Soon after its debut, the series was panned by critics citing Earvin "Magic" Johnson's apparent nervousness as a host, his overly complimentary tone with his celebrity guests, and lack of chemistry with his sidekick, comedian Craig Shoemaker. The series was quickly retooled with Shoemaker being relegated to the supporting cast (and eventually fired for publicly stating the show was a disaster)[338][339] which included comedian Steve White and announcer Jimmy Hodson. Comedian and actor Tommy Davidson was brought in as Johnson's new sidekick and Johnson interacted more with the show band leader Sheila E. The format of the show was also changed to include more interview time with celebrity guests.[340][341] One vocal critic of The Magic Hour was Howard Stern, who was later booked as a guest for one episode as part of a stunt to raise the show's ratings.[342]
Maury
This tabloid talk show hosted by Maury Povich was dubbed by USA Today columnist Whitney Matheson as "the worst show on television" and "miles further down the commode than Jerry Springer."[343]

Variety/sketch comedy showsEdit

The 1/2 Hour News Hour
Fox News Channel's satirical news comedy show was criticized for its obvious intent to imitate Comedy Central's The Daily Show from a more politically conservative slant. The show's initial two episodes received generally poor reviews.[344] MetaCritic's television division gave The 1/2 Hour News Hour pilots a score of 12 out of 100,[345] making it the lowest rated television production ever reviewed on the site.[346] Business Insider ranked it #1 on its list of "The 50 worst TV shows in modern history, according to critics".[347]
Australia's Naughtiest Home Videos
The series was cancelled by its network midway through its first airing. Kerry Packer, Australian media magnate and owner of the broadcaster Nine Network, saw the show while out at dinner with friends, and reportedly phoned Nine central control personally, ordering them to "Get that shit off the air!"[348] The network complied and immediately replaced it with reruns of Cheers, citing "technical difficulties." Packer arrived at the network the next day and again referred to the show as "disgusting and offensive shit." The show itself largely consisted of videos involving crude sexual content interspersed with off-color jokes from the show's host, former 2MMM morning host "Uncle" Doug Mulray. The show would not be seen in its entirety until 2008, three years after Packer's death.[349]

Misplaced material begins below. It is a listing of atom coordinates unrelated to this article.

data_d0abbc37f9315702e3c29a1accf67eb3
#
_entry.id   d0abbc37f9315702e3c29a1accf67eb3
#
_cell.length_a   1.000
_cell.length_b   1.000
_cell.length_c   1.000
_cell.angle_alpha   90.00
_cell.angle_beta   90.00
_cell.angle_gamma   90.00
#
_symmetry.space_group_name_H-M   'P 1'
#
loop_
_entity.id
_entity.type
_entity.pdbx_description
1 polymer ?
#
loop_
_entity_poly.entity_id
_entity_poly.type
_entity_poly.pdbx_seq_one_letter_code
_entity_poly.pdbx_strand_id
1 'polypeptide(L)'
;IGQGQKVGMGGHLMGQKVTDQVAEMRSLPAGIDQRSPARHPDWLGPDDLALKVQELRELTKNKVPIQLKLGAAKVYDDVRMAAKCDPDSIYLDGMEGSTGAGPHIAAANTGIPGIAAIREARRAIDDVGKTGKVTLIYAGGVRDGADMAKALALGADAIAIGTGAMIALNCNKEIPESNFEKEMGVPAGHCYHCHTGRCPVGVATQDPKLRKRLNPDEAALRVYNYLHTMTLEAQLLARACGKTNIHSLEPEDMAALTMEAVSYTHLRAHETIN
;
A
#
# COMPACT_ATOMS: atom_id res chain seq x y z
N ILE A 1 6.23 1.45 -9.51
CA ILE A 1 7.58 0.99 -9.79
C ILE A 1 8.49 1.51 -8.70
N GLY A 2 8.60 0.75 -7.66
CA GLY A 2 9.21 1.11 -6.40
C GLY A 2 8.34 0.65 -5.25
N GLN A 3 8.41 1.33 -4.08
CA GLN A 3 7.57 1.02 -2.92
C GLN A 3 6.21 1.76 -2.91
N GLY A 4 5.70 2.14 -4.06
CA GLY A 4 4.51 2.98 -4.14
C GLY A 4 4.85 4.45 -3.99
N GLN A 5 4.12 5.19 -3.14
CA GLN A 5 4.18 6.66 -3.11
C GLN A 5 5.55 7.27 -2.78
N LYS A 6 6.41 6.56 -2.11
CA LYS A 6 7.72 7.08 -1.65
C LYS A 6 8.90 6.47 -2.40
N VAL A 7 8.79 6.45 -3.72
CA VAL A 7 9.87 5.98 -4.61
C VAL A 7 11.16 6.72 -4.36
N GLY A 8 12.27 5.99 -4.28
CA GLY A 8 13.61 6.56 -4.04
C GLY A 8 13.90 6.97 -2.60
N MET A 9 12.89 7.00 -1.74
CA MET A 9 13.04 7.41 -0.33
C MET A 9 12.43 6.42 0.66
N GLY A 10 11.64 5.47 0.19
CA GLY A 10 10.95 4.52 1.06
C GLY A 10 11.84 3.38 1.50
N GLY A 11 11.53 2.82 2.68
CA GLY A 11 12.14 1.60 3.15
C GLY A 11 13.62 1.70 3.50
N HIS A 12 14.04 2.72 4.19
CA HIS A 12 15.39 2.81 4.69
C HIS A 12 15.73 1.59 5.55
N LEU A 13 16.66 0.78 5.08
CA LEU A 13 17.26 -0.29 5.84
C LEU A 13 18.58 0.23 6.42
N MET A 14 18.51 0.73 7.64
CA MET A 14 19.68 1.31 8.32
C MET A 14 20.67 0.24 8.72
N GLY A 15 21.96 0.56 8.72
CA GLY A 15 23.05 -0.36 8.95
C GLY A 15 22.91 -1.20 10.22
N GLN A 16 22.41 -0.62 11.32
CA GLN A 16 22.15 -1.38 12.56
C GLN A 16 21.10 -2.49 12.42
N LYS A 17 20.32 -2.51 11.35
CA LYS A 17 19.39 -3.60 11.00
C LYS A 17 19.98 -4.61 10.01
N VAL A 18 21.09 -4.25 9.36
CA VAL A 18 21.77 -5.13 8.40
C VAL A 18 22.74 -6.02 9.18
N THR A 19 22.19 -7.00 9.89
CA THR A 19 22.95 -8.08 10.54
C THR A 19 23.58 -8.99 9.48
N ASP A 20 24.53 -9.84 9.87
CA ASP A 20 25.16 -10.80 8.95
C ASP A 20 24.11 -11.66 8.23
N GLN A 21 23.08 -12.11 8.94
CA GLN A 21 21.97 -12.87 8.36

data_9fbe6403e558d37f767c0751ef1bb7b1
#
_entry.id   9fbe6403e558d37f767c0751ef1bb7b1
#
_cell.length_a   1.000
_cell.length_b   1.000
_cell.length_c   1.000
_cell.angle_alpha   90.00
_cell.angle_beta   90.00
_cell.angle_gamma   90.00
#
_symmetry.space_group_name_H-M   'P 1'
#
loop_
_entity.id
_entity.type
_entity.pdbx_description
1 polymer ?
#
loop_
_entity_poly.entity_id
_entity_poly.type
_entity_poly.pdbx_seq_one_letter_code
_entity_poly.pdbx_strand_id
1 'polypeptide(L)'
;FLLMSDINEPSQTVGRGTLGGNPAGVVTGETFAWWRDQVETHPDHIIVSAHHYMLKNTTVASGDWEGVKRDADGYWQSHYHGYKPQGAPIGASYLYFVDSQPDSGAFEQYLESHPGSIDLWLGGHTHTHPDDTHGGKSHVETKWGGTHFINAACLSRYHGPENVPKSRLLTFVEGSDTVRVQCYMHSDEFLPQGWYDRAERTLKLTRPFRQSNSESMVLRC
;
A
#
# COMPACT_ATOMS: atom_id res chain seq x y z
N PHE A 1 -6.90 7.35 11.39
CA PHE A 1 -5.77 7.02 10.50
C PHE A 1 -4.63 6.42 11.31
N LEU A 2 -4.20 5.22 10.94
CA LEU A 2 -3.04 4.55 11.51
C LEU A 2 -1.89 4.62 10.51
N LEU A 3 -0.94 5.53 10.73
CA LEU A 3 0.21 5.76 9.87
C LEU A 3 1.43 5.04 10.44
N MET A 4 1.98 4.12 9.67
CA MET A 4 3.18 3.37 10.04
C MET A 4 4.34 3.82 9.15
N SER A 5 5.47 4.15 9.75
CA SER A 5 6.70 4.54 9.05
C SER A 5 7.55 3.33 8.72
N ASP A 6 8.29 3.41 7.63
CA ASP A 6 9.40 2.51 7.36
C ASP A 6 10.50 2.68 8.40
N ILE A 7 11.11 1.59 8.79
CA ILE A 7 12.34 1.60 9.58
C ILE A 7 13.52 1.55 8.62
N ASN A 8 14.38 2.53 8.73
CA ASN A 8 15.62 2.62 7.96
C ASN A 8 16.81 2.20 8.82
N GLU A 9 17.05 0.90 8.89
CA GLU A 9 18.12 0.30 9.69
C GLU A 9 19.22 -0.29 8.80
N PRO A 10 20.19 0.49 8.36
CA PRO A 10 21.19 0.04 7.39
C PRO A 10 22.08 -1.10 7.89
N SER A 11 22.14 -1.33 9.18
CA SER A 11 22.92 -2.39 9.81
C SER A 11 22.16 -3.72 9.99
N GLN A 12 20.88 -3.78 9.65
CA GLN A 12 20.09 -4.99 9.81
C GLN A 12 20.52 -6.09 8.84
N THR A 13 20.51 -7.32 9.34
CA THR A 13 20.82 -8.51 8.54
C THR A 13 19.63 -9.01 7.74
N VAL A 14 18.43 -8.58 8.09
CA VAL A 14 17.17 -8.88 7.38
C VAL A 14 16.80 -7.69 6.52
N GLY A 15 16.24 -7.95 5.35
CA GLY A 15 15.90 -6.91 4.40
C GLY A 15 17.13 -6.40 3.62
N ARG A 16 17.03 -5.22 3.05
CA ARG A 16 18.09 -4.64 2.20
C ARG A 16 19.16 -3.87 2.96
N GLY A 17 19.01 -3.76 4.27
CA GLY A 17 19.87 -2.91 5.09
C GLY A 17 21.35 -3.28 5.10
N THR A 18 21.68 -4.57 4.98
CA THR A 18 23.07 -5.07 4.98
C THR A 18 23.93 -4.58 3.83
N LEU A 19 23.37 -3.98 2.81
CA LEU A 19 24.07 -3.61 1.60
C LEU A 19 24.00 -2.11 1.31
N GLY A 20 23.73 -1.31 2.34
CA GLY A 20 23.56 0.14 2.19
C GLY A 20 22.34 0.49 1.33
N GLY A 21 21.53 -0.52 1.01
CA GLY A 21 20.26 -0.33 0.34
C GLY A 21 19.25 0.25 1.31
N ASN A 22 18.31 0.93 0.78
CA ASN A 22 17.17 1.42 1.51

Ben Elton Live From Planet Earth
Live From Planet Earth debuted on Channel Nine on 8 February 2011, in the 9:30 pm timeslot. During the broadcast of the first episode, reaction on Twitter was hostile, with many users speculating the show would be axed.[350] Reviews of the first episode were largely negative. Colin Vickery of the Herald Sun called it "an early contender for worst show of the year", and Amanda Meade of The Australian called it "a screaming, embarrassing failure".[351] The Age's Karl Quinn stated there was "more to like than dislike" about the show.[352]
Horne & Corden
This was a sketch show written by and starring James Corden and Matthew Horne, following their tenure in the hugely successful sitcom Gavin & Stacey. Unlike the latter, the show garnered largely negative reviews in the press. The show was cancelled, and Corden stated that the sketch show was a mistake.[353]
Osbournes Reloaded
This variety show was universally panned by critics, with Roger Catlin of the Hartford Courant even going so far as to call it the "worst variety show ever"[354] and Tom Shales of The Washington Post labeling it "Must-Flee TV".[355] It was canceled after one episode, which itself was cut from 60 to 35 minutes prior to air; 26 affiliates had refused to air the first show or buried it in overnight graveyard slots, and Fox had barely convinced a group of 19 other stations to drop its plans to do the same. The Rolling Stone named it one of the 12 worst TV shows of all time.[175]
Pink Lady (also known as Pink Lady and Jeff)
The series ranked #35 on TV Guide's Fifty Worst TV Shows of All Time list. The series, which featured Japanese duo Pink Lady struggle awkwardly through American disco hits and sketch comedy (the duo spoke very little English), was moved to the Friday night death slot after one episode and killed off after five episodes. (A sixth episode was unaired at the time but later included in a DVD release.)[356]
Rosie Live